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Pahrump Mirror
Pahrump, Nevada
January 30, 1997     Pahrump Mirror
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January 30, 1997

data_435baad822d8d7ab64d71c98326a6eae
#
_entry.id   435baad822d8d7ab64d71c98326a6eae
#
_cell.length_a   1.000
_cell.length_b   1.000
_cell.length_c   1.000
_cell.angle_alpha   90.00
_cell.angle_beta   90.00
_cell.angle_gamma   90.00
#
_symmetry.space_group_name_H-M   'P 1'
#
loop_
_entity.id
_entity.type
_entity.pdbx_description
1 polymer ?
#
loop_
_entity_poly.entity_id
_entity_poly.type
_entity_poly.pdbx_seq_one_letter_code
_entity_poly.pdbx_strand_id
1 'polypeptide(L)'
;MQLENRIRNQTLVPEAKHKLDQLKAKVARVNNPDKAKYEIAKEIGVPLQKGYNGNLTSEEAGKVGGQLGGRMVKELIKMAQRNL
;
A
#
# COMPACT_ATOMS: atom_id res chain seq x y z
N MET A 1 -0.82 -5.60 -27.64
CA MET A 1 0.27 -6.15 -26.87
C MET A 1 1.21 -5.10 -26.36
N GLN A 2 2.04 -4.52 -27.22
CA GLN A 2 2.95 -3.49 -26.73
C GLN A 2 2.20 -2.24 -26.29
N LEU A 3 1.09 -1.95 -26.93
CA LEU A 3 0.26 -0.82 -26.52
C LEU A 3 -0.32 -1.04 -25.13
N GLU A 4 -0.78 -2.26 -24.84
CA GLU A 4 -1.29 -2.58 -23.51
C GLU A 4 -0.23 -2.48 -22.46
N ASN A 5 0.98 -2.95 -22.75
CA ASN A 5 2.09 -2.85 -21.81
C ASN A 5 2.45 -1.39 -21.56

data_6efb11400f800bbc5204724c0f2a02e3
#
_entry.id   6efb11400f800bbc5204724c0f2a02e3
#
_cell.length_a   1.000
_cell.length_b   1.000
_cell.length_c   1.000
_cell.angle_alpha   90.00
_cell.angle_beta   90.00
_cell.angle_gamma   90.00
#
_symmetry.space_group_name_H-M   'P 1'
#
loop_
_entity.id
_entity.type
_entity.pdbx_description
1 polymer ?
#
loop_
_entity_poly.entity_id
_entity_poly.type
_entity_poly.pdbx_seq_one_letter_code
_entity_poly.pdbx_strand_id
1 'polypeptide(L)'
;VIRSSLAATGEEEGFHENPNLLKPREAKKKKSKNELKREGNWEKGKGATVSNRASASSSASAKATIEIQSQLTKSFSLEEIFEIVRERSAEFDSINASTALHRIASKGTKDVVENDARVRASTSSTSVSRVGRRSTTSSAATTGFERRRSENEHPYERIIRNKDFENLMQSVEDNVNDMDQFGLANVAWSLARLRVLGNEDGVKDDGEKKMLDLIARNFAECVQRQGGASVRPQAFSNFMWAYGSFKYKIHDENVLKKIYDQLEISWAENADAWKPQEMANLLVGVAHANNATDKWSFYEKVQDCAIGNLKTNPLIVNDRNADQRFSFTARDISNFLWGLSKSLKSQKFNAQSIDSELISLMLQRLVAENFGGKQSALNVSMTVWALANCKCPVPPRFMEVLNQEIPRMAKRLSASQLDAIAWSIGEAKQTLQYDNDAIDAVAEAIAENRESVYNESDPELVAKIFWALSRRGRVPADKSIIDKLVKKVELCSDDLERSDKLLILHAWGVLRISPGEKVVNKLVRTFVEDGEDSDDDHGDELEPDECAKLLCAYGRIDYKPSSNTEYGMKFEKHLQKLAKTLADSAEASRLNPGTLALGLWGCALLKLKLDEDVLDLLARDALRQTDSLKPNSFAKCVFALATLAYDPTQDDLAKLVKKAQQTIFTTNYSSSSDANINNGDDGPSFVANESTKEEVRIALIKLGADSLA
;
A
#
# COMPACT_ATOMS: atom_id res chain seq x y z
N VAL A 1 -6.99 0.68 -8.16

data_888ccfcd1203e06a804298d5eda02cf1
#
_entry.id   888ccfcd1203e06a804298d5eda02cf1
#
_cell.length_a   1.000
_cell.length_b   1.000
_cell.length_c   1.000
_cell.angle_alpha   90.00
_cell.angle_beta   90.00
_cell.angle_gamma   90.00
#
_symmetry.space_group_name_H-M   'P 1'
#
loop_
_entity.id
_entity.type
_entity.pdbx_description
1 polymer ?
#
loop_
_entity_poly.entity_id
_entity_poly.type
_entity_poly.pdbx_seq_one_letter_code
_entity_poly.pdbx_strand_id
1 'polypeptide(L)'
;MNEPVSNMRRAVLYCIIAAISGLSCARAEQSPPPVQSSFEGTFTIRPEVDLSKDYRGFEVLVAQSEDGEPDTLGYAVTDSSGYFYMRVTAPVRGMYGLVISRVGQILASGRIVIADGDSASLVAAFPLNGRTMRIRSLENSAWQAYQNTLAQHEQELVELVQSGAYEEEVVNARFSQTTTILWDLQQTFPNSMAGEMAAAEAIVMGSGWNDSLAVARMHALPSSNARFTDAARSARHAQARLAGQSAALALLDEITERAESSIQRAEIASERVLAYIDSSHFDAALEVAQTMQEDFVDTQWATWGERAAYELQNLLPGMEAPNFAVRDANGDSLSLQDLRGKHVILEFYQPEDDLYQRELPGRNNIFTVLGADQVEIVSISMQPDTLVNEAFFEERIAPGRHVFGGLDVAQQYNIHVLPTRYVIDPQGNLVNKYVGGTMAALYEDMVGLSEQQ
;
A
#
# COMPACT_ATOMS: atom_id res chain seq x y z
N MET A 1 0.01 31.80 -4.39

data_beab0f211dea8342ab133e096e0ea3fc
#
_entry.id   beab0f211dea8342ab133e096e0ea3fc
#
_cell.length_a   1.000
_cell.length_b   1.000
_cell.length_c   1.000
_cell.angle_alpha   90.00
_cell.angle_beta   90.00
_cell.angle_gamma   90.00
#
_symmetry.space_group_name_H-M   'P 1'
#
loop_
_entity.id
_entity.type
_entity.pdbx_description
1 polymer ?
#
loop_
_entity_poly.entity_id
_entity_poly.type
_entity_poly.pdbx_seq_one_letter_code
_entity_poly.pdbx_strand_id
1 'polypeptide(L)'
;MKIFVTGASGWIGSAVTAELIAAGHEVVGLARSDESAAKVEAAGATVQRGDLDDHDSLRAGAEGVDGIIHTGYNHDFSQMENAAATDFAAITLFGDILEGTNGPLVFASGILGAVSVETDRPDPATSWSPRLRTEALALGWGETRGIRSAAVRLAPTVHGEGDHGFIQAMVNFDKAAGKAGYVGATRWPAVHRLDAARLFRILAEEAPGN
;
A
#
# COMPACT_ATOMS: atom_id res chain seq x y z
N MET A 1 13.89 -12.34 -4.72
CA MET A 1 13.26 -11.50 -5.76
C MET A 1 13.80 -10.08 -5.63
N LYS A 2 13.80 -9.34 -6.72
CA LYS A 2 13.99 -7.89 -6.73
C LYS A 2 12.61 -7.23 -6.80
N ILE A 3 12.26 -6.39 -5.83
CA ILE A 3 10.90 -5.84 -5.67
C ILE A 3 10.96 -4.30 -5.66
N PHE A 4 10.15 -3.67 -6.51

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/ + I I Pah'rump Valley Gaiette, Thursday', January 30, '1997 11 What is the value of a human life ? Reality closing in on Nye Regional People are going to die. It's that simple. I' ve been known to support our Nye commissioners and generally I believe they try their best to serve the needs of the community. I do not believe there is a conspiracy around ever)' comer. I've never--not once found it necessary to take our commissioners to task. The Gazette asked me to write an editorial that would present the "north" view regarding Nye Regional Medical Center. Obviously, I agreed. However, it shows me just how close we are getting to a "north/south" difference of opinion. The real difference in the Nye Regional opinion is that this one can cost lives. According to last week's paper, Nye Commissioner Cameron McRae stated that in the past "w6 have made decisions based on emotions." This was in regard to the commissioner" s discussion regard- ing NRMC and the decision to not pay vendors that by the hospital. are owed money A Northern perspective Emotional? C m O n Cameron. I've al- by Dave Downing ways respected you but this is a shotgun blast. How about going out to Coledale Junction and tell the family with their guts spread all over the pavement from an accident that this is an "emotional" issue? There were four serious accidents in this area last week. Many were treated, stabilized and flown to Las Vegas or Reno. What do you tell these folks when you shut down the facility that saved their lives? Now, that will be emotionalt How about you. Bobby Revert? Last week a father from Beatty rushed his wife up to Nye Regional Medical Center where his wife delivered a baby. Maybe the baby should have been delivered 40 miles out of Las Vegas. How about in the back seat of a cab? W 0 " " 9 Ho about y u Ira Red Copass. Are you under the pressure of your Pahrump constituents? Then, perhaps, you should better explain your own failing medical facility Sometimes, as the saying goes, the truth hurts. The truth in this case is Nye Regional Medical Center is too big for its britches. Too much money for too little worth. A losing proPosition. When the only hope for NRMC to make a financial turn around is for many more people to get sick, people with medical insurance; then now is the time to throw in the towel. Over three million dollars have been put into NRMC coffers thepast four years. Around two months ago, $1.75 million PETT dollars were funneled into the financial abyss known as NRMC and already the troubled hospital is once again drowning in a blood red sea. The population up north simply can't support the hospital. Too many beds and not enough illness. Also sad but true, there are many people throughout Nye County without medical insurance. This does not make one immune to ac- cidents or ill- ness. The only im- A Southern perspective munity offered is from paying the tab. Butwhatabout by Doug McMurdo the human ele- ment? At what dol- lar figure do we, as a society, deter- mine the major- ity is no longer willing to sacrifice for the minority? As individuals, when do we determine it is okay for strangers who are our neighbors to die so we can save a few dollars? The human element certainly poses questions that deserve consideration, Personally, this writer is not consciously willing to allow anyone to die for his bank account and knows nobody who is. But neither is he willing to allow such a substantial hmount of tax dollars go to an entity the people are unable or unwilling to support. The entire county would be in much better shape, especially in the midst of Nye County's severe, service-cutting budget quagmire, if the county commissioners significantly rediaced staff and services at NRMC. The sentiment in Pahrump, with somewhere between 20,000 and 28,000 residents, depending on who you ask, is simple and understandable: "Ira clinic is good enough for us, a clinic is good enough for Tonopah." I suspect folks living in other Nye County communities feel much the same. People go wanting for services because of the exorbitant amount of money used to bail out NRMC month after month. Back to the human element. Ninety-four employees work at NRMC. Jobs in Tonopah are about as rare as gold these days. These 94 employees represent approximately Let's knock off all this "north/south" nonsense and make an absolute final decision: Both the Tonopah and Pahrump medical facilities are the single most important things in our communities. Period. Now let' s make them work. There is no such thing in the vocabulary as "close them down,'" They must, and will, stay open. If money must be diverted from other county projects, then so be it. This is the most important. $131,000 in payroll every two weeks. If NRMC scales back to a more affordable service availability; how many lose their jobs? Thankfully, the medical field requires skilled personnel and most will be able to relocate. Make no mistake though, some people are going to suffer. But the majority will benefit. The flip side of course is the very lucrative doctor contracts. Lucrative as in over $300,000 annually for at least one doctor. The reason for the generosity? To entice the good doctor. Sweeten the pot. Make an offer he or she can't refuse. Why? Because Tonopah is less appealing than horse pookey to a doctor. The powers that draft and approve contracts make deals with the de vii. After all, what's a hospital without a million dollar doctor?The doctor is paid what he bills, not what the hospital collects. Good work Now, except in a round-about way, Pahrump taxpayers are not paying for NRMC. The NRMC tax district is comprised of Tonopah, Round Mountain and south to Beatty. Where Pahrump taxpayers feel the crunch is in the "bail-out" monies the commissioners must give to the facility. These bail-outs come from Payment Equal To Taxes, PEI"I', and/or Payment in Lieu of Taxes, PILT. This is money that Nye County receives from the federal government and reflects equivalent taxes pertaining to federal government operations in Nye County. The Nye commissioners have been very generous with this money. It has paid for library, school, museum, and senior center expansions, etc. It has also provided for for local government expansion from administrative to sheriff's if you can find it. Officials from Quorum, the health management company hired by the commission- ers almost a year ago to bring the hospital around, have said time and again that too few people use the facility. Others say they go to the hospital but are sent to other facilities in Bishop, Reno or Las Vegas. The hospital doesn't have specialists. Two sides to every story. The most common argument used by advo- cates of Nye Regional is the isolation northern residents live in. Too far from medical care. The answer to that line of reasoning is harsh but true. It is the same answer gven to the numerous residents who buy a cheap home on a dirt road and then bitch about the dust. Why, move you silly fool. If you don't want to live on a dirt road; move back to where you came from. Or, in this case, if big-time medical care is so important, as it often is, move closer to the service. A few certain risks accompany the rural life-style. The lack of full-fledged medical care is one of them. Some residents in Tonopah absolutely abuse the system. One horror story, of many, centers on one single individual with a medical condi- tion. Because of this condition, this Tonopah resident uses the ambulance service as a taxi. If he needs to get closer to the Station House Casino, he simply dials 911 and the ambulance picks him up and transports the "patient" to Nye Regional. The EMT's cannot legally refuse to pick up this deadbeat, worthless social pariah. What other abuses are going on? Just how can anybody justify 94 positions for a hospital nobody uses? The commissioners now must face the reality of NRMC's utter insolvency. The decisions will be tough and I expect at least one commissioner will be reduced to tears when Quorum presents their diagnosis and, more importantly, prognosis of Nye Regional Medical Center's condition. It looks like some kind of cancer from here. The primary concept those living outside of Tonopah embrace is one of fairness. Is it fair for the few to pay the bill for the many? In a word, no; Is it fair for the many additional funding department. That's great, except when it interferes with the single most important facility in this county, NRMC. + + There are peripheral problems also. If NRMC were shut down, or made a minimum service medical facility, then most accident victims would have to be transported to the next nearest hospital. Since we're unlikely to get a flight-for-life on most of these it means an ambulance trip of over 200 miles, Thus, for nearly eight-hours, the community is without emergency response equipment. I sympathize with the commissioners when times are toughand it's necessary to make cuts. You're going to get someone mad at you no matter what. Some tough choices must be made. But, again, let's get this straight: Hands off the noah and south medical facilities. These are the most important projects in the county. Now, I'll be the first to admit there are some serious problems with the facilities that need m be answered. Why are we constantly losingbig bucks at these facilities? Why have we been playing around with this problem for years and years and years and there is absolutely no progress whatsoever? Are we forever required to pour huge amounts of funds into this facility to keep it going? I wish I could offer up an answer. I can't. There has never been a satisfactory independent report to explain all the problems. If we ever lose federal PETT and/or PILT funds then there is no question the hospital will have to close. Northern taxpayers would be taxed more than they make for a living. Things might be a little better in the south, what with such a rapid population growth. Last week I wrote a feature story about Ron Moss, formerly ofTonopah. He came down with hantavirus and, incredibly, survived. His hospital bill was in the neighborhood of $70,000 but he didn't have to pay a nickel of it. He was broke, unemployed and finally declared indigent. Nye County paid the bill. Like most of us, Moss waited until the last minute before he went to the hospital. He couldn't afford the care and tried to fight off what he thought was "just the flu." Most of to pay for the few? Again, no. And historical precedent suggests empirically that the many never have and never will pay for the few - except at the federal level of taxation. It is fundamentally unfair for the majority of taxpayers in Nye County to be asked to subsidize the 94 employees and numerous vendors of NRMC. Hopefully, the commis- sioners will have the wisdom to think with their heads and not with their hearts. Downsizing is absolutely critical for all the citizens of Nye County. Admittedly, in a perfect world, everybody would have access to medical care and the ability to pay their medical bills. But Nye County, like everywhere else, is anything but a perfect world. us would probably have done the same thing. Even with insurance, medical care is expensive. By the time Moss finally went to Nye Regional-he was near death. He could not possibly have made it to Reno or Las Vegas. How much is the value of a human life? As long as federal money is available--NRMC must be maintained no matter what. If we lose a senior center, or a museum, or a couple less sheriffs deputies, or whatever...then so be it. I cert,ainly support all these great projects but. not at the expense of the hospital. Keep the priority where it belongs. L I I II I I I I I I I